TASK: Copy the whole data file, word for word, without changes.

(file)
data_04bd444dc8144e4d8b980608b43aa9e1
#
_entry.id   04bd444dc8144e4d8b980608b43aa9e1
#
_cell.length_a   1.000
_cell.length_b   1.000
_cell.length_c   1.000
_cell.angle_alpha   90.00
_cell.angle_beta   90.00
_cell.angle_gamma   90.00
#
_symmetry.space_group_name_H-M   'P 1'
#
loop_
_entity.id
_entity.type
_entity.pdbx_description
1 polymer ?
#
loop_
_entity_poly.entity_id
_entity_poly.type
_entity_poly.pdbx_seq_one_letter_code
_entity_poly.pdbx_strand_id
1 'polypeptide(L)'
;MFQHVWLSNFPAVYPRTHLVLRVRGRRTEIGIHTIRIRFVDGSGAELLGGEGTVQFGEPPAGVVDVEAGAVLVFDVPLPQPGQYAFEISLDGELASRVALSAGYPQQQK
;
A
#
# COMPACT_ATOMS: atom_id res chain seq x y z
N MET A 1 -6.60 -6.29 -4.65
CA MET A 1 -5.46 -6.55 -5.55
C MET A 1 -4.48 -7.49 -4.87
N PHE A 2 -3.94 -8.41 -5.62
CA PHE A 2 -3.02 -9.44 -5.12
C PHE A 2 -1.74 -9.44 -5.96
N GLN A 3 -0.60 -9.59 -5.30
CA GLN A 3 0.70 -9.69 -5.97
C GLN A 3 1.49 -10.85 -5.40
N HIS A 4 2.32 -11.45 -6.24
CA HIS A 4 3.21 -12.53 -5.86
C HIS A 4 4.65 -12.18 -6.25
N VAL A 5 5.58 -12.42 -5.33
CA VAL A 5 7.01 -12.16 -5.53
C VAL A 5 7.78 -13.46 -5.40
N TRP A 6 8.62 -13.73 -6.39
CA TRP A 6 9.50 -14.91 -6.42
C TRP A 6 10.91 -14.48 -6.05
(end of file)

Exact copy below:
data_04bd444dc8144e4d8b980608b43aa9e1
#
_entry.id   04bd444dc8144e4d8b980608b43aa9e1
#
_cell.length_a   1.000
_cell.length_b   1.000
_cell.length_c   1.000
_cell.angle_alpha   90.00
_cell.angle_beta   90.00
_cell.angle_gamma   90.00
#
_symmetry.space_group_name_H-M   'P 1'
#
loop_
_entity.id
_entity.type
_entity.pdbx_description
1 polymer ?
#
loop_
_entity_poly.entity_id
_entity_poly.type
_entity_poly.pdbx_seq_one_letter_code
_entity_poly.pdbx_strand_id
1 'polypeptide(L)'
;MFQHVWLSNFPAVYPRTHLVLRVRGRRTEIGIHTIRIRFVDGSGAELLGGEGTVQFGEPPAGVVDVEAGAVLVFDVPLPQPGQYAFEISLDGELASRVALSAGYPQQQK
;
A
#
# COMPACT_ATOMS: atom_id res chain seq x y z
N MET A 1 -6.60 -6.29 -4.65
CA MET A 1 -5.46 -6.55 -5.55
C MET A 1 -4.48 -7.49 -4.87
N PHE A 2 -3.94 -8.41 -5.62
CA PHE A 2 -3.02 -9.44 -5.12
C PHE A 2 -1.74 -9.44 -5.96
N GLN A 3 -0.60 -9.59 -5.30
CA GLN A 3 0.70 -9.69 -5.97
C GLN A 3 1.49 -10.85 -5.40
N HIS A 4 2.32 -11.45 -6.24
CA HIS A 4 3.21 -12.53 -5.86
C HIS A 4 4.65 -12.18 -6.25
N VAL A 5 5.58 -12.42 -5.33
CA VAL A 5 7.01 -12.16 -5.53
C VAL A 5 7.78 -13.46 -5.40
N TRP A 6 8.62 -13.73 -6.39
CA TRP A 6 9.50 -14.91 -6.42
C TRP A 6 10.91 -14.48 -6.05